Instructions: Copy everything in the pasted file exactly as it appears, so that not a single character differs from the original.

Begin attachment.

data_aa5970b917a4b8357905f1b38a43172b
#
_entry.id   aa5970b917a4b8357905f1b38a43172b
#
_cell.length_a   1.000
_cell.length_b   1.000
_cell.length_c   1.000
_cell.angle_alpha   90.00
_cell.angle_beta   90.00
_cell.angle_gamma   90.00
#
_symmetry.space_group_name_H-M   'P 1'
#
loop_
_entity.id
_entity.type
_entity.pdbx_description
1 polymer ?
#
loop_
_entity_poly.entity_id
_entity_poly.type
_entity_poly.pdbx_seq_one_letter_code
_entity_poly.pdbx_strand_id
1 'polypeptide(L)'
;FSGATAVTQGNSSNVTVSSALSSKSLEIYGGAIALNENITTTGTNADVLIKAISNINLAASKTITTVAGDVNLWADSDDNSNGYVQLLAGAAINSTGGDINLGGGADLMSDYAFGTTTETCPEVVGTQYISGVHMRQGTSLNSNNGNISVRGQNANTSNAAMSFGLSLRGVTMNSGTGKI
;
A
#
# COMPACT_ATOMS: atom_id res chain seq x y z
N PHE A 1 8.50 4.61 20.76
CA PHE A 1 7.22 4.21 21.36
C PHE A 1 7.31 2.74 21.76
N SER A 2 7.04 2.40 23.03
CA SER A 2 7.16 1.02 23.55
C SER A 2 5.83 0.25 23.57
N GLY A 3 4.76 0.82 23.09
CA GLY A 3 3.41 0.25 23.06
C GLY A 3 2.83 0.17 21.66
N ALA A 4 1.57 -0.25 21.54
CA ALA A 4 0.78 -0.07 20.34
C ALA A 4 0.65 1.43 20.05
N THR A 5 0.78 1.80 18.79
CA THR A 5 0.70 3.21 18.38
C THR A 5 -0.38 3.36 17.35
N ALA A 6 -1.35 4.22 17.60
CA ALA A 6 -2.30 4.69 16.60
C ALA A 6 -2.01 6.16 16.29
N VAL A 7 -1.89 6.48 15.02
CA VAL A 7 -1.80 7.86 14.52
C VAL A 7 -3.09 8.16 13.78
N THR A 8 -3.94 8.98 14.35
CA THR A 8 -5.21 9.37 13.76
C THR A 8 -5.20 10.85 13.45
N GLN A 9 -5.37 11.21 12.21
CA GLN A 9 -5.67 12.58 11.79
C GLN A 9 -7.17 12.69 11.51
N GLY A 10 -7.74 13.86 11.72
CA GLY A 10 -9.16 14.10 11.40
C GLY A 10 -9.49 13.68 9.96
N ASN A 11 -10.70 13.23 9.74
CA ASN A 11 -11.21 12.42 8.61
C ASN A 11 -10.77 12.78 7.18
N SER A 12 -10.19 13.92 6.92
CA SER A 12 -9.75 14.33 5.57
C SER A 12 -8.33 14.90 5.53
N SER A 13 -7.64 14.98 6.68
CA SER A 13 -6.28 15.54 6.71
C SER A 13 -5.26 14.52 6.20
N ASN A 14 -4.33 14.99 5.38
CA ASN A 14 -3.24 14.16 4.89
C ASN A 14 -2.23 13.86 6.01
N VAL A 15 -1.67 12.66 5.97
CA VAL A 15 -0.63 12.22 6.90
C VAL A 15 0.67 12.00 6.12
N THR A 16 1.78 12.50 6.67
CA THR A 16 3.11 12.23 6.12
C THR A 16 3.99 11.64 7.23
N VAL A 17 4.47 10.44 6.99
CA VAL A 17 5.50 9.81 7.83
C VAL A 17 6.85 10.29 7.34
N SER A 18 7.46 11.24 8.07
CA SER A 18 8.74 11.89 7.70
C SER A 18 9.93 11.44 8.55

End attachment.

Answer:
data_aa5970b917a4b8357905f1b38a43172b
#
_entry.id   aa5970b917a4b8357905f1b38a43172b
#
_cell.length_a   1.000
_cell.length_b   1.000
_cell.length_c   1.000
_cell.angle_alpha   90.00
_cell.angle_beta   90.00
_cell.angle_gamma   90.00
#
_symmetry.space_group_name_H-M   'P 1'
#
loop_
_entity.id
_entity.type
_entity.pdbx_description
1 polymer ?
#
loop_
_entity_poly.entity_id
_entity_poly.type
_entity_poly.pdbx_seq_one_letter_code
_entity_poly.pdbx_strand_id
1 'polypeptide(L)'
;FSGATAVTQGNSSNVTVSSALSSKSLEIYGGAIALNENITTTGTNADVLIKAISNINLAASKTITTVAGDVNLWADSDDNSNGYVQLLAGAAINSTGGDINLGGGADLMSDYAFGTTTETCPEVVGTQYISGVHMRQGTSLNSNNGNISVRGQNANTSNAAMSFGLSLRGVTMNSGTGKI
;
A
#
# COMPACT_ATOMS: atom_id res chain seq x y z
N PHE A 1 8.50 4.61 20.76
CA PHE A 1 7.22 4.21 21.36
C PHE A 1 7.31 2.74 21.76
N SER A 2 7.04 2.40 23.03
CA SER A 2 7.16 1.02 23.55
C SER A 2 5.83 0.25 23.57
N GLY A 3 4.76 0.82 23.09
CA GLY A 3 3.41 0.25 23.06
C GLY A 3 2.83 0.17 21.66
N ALA A 4 1.57 -0.25 21.54
CA ALA A 4 0.78 -0.07 20.34
C ALA A 4 0.65 1.43 20.05
N THR A 5 0.78 1.80 18.79
CA THR A 5 0.70 3.21 18.38
C THR A 5 -0.38 3.36 17.35
N ALA A 6 -1.35 4.22 17.60
CA ALA A 6 -2.30 4.69 16.60
C ALA A 6 -2.01 6.16 16.29
N VAL A 7 -1.89 6.48 15.02
CA VAL A 7 -1.80 7.86 14.52
C VAL A 7 -3.09 8.16 13.78
N THR A 8 -3.94 8.98 14.35
CA THR A 8 -5.21 9.37 13.76
C THR A 8 -5.20 10.85 13.45
N GLN A 9 -5.37 11.21 12.21
CA GLN A 9 -5.67 12.58 11.79
C GLN A 9 -7.17 12.69 11.51
N GLY A 10 -7.74 13.86 11.72
CA GLY A 10 -9.16 14.10 11.40
C GLY A 10 -9.49 13.68 9.96
N ASN A 11 -10.70 13.23 9.74
CA ASN A 11 -11.21 12.42 8.61
C ASN A 11 -10.77 12.78 7.18
N SER A 12 -10.19 13.92 6.92
CA SER A 12 -9.75 14.33 5.57
C SER A 12 -8.33 14.90 5.53
N SER A 13 -7.64 14.98 6.68
CA SER A 13 -6.28 15.54 6.71
C SER A 13 -5.26 14.52 6.20
N ASN A 14 -4.33 14.99 5.38
CA ASN A 14 -3.24 14.16 4.89
C ASN A 14 -2.23 13.86 6.01
N VAL A 15 -1.67 12.66 5.97
CA VAL A 15 -0.63 12.22 6.90
C VAL A 15 0.67 12.00 6.12
N THR A 16 1.78 12.50 6.67
CA THR A 16 3.11 12.23 6.12
C THR A 16 3.99 11.64 7.23
N VAL A 17 4.47 10.44 6.99
CA VAL A 17 5.50 9.81 7.83
C VAL A 17 6.85 10.29 7.34
N SER A 18 7.46 11.24 8.07
CA SER A 18 8.74 11.89 7.70
C SER A 18 9.93 11.44 8.55